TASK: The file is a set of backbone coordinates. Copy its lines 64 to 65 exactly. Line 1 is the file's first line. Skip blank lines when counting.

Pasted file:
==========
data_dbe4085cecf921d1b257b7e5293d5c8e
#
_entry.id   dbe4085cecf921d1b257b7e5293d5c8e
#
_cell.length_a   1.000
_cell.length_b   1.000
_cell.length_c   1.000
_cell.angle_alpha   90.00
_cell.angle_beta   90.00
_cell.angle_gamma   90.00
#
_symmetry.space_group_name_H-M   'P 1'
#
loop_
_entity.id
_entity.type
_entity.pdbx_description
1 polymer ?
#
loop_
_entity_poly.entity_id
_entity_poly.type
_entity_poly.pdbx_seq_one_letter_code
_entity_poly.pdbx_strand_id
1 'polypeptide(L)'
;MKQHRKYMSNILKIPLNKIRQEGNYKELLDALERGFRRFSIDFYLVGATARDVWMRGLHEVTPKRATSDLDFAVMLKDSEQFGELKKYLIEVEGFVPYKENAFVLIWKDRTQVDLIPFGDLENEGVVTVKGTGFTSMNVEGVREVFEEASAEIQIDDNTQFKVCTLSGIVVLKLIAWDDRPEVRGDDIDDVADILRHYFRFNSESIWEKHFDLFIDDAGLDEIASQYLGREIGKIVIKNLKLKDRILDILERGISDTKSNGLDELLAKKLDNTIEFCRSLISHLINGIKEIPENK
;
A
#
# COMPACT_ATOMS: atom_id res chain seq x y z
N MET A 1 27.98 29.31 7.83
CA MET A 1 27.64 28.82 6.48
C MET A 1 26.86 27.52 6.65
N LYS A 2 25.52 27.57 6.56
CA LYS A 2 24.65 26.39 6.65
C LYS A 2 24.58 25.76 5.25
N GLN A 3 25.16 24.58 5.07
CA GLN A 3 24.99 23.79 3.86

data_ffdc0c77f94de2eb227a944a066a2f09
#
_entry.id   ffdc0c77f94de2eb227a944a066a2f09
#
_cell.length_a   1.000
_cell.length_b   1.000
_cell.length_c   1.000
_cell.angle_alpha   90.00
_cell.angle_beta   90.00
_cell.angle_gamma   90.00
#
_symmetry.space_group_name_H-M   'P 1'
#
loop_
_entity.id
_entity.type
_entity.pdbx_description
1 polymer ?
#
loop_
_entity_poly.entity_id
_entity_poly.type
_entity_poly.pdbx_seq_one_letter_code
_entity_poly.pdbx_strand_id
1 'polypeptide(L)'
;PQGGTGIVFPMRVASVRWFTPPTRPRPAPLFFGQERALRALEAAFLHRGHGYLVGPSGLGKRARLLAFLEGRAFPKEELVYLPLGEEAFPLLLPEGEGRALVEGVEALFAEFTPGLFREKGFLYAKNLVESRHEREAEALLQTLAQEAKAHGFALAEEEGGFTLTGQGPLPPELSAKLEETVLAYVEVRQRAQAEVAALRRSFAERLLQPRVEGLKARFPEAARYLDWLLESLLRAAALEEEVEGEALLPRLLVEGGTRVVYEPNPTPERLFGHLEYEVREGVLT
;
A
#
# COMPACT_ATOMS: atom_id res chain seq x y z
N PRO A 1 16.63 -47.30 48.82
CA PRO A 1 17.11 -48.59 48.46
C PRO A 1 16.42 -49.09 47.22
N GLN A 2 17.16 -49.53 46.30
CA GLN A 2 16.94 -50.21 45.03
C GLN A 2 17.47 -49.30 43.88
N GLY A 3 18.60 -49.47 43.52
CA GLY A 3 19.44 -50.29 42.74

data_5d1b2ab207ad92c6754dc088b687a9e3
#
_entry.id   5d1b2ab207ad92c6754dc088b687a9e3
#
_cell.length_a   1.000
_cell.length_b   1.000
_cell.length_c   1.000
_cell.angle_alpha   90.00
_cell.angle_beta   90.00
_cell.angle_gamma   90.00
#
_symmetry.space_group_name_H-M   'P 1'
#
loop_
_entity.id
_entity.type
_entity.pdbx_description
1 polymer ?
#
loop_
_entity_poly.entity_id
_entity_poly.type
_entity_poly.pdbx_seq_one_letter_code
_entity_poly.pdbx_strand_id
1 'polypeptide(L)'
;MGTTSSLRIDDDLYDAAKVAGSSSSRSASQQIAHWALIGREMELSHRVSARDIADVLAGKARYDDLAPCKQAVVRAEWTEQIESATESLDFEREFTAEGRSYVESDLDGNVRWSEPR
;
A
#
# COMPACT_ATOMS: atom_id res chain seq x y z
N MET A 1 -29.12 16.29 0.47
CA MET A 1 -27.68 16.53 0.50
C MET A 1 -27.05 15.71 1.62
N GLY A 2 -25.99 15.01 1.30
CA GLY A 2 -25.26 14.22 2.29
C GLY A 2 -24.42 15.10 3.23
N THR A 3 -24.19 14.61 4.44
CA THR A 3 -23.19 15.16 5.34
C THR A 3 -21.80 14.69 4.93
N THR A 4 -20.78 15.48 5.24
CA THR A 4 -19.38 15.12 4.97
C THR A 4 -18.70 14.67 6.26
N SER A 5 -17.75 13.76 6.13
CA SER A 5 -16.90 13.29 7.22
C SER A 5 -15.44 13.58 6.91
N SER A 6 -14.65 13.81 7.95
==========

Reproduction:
;PQGGTGIVFPMRVASVRWFTPPTRPRPAPLFFGQERALRALEAAFLHRGHGYLVGPSGLGKRARLLAFLEGRAFPKEELVYLPLGEEAFPLLLPEGEGRALVEGVEALFAEFTPGLFREKGFLYAKNLVESRHEREAEALLQTLAQEAKAHGFALAEEEGGFTLTGQGPLPPELSAKLEETVLAYVEVRQRAQAEVAALRRSFAERLLQPRVEGLKARFPEAARYLDWLLESLLRAAALEEEVEGEALLPRLLVEGGTRVVYEPNPTPERLFGHLEYEVREGVLT
;